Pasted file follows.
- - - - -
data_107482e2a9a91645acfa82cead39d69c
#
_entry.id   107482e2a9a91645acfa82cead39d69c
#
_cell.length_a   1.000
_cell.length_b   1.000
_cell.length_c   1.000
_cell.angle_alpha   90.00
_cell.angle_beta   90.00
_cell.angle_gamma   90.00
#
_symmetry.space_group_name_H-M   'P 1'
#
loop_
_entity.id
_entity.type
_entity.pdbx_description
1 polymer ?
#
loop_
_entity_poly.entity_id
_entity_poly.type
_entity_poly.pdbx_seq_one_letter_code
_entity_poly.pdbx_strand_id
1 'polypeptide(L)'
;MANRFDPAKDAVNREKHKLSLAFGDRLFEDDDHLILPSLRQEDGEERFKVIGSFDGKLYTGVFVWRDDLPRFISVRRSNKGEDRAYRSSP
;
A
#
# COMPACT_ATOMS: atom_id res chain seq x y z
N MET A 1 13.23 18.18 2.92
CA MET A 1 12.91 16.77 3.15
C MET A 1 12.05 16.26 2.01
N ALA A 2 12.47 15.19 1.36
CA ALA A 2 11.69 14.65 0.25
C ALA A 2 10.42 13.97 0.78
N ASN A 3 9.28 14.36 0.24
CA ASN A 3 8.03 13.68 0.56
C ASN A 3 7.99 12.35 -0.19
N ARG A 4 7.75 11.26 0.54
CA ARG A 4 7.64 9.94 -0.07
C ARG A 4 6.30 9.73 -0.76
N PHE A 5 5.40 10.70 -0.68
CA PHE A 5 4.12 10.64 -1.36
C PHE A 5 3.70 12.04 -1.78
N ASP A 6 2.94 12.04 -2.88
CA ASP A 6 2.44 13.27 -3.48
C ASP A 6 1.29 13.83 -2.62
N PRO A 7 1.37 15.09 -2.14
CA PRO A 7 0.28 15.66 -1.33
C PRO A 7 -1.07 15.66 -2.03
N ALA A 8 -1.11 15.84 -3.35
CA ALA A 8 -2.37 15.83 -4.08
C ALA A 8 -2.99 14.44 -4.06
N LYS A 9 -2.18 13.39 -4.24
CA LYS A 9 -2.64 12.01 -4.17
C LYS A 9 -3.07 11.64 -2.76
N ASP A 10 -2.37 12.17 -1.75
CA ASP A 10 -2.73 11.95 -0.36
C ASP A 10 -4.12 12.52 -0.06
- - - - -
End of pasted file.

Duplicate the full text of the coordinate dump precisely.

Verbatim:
data_107482e2a9a91645acfa82cead39d69c
#
_entry.id   107482e2a9a91645acfa82cead39d69c
#
_cell.length_a   1.000
_cell.length_b   1.000
_cell.length_c   1.000
_cell.angle_alpha   90.00
_cell.angle_beta   90.00
_cell.angle_gamma   90.00
#
_symmetry.space_group_name_H-M   'P 1'
#
loop_
_entity.id
_entity.type
_entity.pdbx_description
1 polymer ?
#
loop_
_entity_poly.entity_id
_entity_poly.type
_entity_poly.pdbx_seq_one_letter_code
_entity_poly.pdbx_strand_id
1 'polypeptide(L)'
;MANRFDPAKDAVNREKHKLSLAFGDRLFEDDDHLILPSLRQEDGEERFKVIGSFDGKLYTGVFVWRDDLPRFISVRRSNKGEDRAYRSSP
;
A
#
# COMPACT_ATOMS: atom_id res chain seq x y z
N MET A 1 13.23 18.18 2.92
CA MET A 1 12.91 16.77 3.15
C MET A 1 12.05 16.26 2.01
N ALA A 2 12.47 15.19 1.36
CA ALA A 2 11.69 14.65 0.25
C ALA A 2 10.42 13.97 0.78
N ASN A 3 9.28 14.36 0.24
CA ASN A 3 8.03 13.68 0.56
C ASN A 3 7.99 12.35 -0.19
N ARG A 4 7.75 11.26 0.54
CA ARG A 4 7.64 9.94 -0.07
C ARG A 4 6.30 9.73 -0.76
N PHE A 5 5.40 10.70 -0.68
CA PHE A 5 4.12 10.64 -1.36
C PHE A 5 3.70 12.04 -1.78
N ASP A 6 2.94 12.04 -2.88
CA ASP A 6 2.44 13.27 -3.48
C ASP A 6 1.29 13.83 -2.62
N PRO A 7 1.37 15.09 -2.14
CA PRO A 7 0.28 15.66 -1.33
C PRO A 7 -1.07 15.66 -2.03
N ALA A 8 -1.11 15.84 -3.35
CA ALA A 8 -2.37 15.83 -4.08
C ALA A 8 -2.99 14.44 -4.06
N LYS A 9 -2.18 13.39 -4.24
CA LYS A 9 -2.64 12.01 -4.17
C LYS A 9 -3.07 11.64 -2.76
N ASP A 10 -2.37 12.17 -1.75
CA ASP A 10 -2.73 11.95 -0.36
C ASP A 10 -4.12 12.52 -0.06